When President Obama came to China a year ago, on his first official Asian trip, he spoke of the “deep and even dramatic ties” between the two powers that would work as partners on shared global burdens such as climate change, nonproliferation and the world economy.
On his return to Asia — a trip that bypasses China — the talk of partnership and shared burdens has been largely replaced by a deep mutual mistrust, with widespread disappointment.
In the intervening 12 months, Chinese leaders became infuriated when Obama met with the exiled Tibetan spiritual leader, the Dalai Lama, whom China has branded a separatist criminal, and when Washington announced plans to sell sophisticated weapons to Taiwan.
US officials tried in vain to get China's leaders in May to condemn its ally North Korea for the sinking of a South Korean warship, and then became alarmed at Beijing's bellicose response to a September incident involving a Chinese fishing boat and a Japanese patrol ship around a group of disputed islands. In between there have been disputes over trade — involving tires, car parts and chicken — and questions of whether China is manipulating its currency.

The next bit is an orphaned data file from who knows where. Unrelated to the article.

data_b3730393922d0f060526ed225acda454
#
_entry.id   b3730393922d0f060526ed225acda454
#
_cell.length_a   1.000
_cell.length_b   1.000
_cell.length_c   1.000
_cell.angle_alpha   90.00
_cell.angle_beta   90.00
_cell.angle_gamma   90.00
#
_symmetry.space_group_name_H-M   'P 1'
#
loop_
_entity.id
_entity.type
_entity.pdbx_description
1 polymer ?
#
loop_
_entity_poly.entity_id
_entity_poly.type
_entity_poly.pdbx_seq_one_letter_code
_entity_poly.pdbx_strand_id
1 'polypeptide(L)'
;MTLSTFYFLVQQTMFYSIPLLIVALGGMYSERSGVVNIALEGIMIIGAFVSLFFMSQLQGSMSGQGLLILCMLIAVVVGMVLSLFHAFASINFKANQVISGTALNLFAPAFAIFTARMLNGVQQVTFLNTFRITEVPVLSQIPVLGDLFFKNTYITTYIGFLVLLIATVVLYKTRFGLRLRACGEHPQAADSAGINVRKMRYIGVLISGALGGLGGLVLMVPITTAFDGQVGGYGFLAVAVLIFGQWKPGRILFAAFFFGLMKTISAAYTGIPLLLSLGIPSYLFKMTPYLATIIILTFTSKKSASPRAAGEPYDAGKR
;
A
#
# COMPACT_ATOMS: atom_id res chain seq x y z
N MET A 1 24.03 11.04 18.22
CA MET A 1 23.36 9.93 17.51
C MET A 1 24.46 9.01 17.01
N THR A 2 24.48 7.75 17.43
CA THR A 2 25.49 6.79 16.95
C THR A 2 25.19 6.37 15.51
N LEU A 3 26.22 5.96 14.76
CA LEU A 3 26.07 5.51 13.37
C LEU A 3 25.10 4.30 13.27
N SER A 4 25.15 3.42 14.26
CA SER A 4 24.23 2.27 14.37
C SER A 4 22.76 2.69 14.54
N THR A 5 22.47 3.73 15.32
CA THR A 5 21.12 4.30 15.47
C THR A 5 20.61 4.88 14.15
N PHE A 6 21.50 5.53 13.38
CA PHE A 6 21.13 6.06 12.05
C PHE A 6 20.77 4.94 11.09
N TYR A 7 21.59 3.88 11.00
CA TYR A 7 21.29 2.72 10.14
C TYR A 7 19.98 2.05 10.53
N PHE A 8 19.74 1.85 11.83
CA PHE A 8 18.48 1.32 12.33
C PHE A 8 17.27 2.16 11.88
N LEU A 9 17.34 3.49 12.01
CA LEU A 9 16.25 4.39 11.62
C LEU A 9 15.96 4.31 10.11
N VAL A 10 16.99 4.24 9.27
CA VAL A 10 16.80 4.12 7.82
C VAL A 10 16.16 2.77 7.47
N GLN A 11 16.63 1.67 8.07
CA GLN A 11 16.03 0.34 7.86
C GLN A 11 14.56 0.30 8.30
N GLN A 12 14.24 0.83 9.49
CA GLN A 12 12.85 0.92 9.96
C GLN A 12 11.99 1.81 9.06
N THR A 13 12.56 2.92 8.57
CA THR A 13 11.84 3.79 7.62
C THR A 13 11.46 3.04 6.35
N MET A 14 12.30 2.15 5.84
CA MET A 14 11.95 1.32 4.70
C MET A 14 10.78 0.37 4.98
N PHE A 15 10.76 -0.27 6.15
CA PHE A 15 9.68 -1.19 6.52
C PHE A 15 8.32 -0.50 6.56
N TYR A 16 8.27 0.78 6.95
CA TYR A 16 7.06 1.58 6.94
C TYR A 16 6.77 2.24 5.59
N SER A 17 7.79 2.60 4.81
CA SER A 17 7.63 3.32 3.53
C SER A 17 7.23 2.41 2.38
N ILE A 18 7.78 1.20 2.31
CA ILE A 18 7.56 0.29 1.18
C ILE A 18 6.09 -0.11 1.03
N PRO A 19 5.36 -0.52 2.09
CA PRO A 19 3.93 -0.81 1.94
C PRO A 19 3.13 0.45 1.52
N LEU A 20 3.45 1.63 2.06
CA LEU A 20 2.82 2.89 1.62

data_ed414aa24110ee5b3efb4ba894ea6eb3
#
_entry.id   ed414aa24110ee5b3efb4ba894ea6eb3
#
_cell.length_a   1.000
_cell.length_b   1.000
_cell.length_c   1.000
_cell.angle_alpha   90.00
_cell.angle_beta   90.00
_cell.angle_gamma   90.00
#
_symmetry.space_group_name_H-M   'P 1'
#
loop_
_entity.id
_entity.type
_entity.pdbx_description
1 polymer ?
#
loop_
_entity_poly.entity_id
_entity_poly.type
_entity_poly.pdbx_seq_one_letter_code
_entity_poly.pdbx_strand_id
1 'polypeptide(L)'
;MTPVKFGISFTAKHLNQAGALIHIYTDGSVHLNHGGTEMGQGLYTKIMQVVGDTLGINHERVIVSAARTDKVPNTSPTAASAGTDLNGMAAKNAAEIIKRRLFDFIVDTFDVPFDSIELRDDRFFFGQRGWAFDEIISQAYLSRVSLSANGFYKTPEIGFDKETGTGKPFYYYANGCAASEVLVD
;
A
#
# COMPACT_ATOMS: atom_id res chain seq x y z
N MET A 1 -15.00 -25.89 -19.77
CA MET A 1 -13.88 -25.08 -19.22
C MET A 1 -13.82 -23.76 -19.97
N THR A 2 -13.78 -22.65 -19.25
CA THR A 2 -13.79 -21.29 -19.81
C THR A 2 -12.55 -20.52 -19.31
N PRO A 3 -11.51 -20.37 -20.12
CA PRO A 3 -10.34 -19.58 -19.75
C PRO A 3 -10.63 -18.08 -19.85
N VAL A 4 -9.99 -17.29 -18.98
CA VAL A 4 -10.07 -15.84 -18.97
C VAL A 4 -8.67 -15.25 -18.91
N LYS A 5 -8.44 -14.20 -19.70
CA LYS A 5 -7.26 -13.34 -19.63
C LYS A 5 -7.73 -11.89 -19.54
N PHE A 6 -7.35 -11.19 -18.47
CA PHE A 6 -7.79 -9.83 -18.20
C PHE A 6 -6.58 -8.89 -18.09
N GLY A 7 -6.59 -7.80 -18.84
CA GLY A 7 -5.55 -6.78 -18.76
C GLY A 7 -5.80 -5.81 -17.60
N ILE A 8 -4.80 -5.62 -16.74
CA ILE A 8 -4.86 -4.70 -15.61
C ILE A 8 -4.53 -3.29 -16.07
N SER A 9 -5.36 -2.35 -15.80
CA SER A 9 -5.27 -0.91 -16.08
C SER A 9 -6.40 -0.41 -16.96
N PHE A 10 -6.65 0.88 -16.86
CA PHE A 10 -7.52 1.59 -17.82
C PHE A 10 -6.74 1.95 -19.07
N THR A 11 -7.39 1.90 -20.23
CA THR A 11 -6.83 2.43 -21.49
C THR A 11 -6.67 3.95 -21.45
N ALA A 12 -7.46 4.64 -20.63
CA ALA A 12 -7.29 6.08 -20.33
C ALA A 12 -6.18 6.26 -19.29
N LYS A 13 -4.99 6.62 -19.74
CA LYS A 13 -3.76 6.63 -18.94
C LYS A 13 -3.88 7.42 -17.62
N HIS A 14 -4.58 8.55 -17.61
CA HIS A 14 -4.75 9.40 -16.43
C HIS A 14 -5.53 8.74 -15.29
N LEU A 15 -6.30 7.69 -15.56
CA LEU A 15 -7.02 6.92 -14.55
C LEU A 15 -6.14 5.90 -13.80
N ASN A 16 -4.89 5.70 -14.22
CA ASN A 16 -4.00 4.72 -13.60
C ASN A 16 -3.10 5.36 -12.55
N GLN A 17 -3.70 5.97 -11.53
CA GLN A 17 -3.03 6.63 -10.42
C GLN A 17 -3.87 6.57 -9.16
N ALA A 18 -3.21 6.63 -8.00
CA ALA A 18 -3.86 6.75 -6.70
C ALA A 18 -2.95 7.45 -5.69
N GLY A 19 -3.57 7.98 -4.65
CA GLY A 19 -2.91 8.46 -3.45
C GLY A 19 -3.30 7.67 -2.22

What happened over the past year, experts agree, was a case of heightened expectations on both sides crashing into realities on the ground — to the point where relations now between the US and China are at one of the lowest points in years.
The deterioration has come against a backdrop of a China that is feeling increasingly emboldened — having weathered the global financial crisis while the US continues to struggle — and that has become more confident in pressing its interests in the region and around the world, analysts said.
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